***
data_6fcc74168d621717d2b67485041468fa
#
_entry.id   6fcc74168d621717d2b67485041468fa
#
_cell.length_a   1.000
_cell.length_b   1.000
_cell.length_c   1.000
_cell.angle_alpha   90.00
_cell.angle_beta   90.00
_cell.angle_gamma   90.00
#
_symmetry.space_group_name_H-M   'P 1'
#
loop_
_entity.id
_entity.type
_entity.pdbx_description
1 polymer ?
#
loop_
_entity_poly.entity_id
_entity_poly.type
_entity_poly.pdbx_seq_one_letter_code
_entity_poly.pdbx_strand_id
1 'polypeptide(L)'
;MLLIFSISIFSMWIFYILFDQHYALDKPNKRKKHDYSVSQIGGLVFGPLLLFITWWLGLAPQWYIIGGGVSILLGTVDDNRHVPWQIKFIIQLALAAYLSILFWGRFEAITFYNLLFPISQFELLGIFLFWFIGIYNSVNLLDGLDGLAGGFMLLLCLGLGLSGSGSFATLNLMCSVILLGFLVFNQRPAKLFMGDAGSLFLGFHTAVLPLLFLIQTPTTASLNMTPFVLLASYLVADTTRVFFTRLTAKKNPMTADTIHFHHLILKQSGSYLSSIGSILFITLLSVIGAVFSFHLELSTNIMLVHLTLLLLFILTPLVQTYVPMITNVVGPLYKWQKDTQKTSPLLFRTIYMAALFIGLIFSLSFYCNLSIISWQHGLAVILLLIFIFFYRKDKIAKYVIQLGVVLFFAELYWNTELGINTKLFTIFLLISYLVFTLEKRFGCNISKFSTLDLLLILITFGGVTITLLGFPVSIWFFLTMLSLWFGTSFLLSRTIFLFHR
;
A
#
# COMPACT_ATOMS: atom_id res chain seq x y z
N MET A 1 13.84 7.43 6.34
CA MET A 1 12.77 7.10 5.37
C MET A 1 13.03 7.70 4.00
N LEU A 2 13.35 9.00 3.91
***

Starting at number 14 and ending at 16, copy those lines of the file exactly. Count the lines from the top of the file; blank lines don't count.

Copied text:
loop_
_entity.id
_entity.type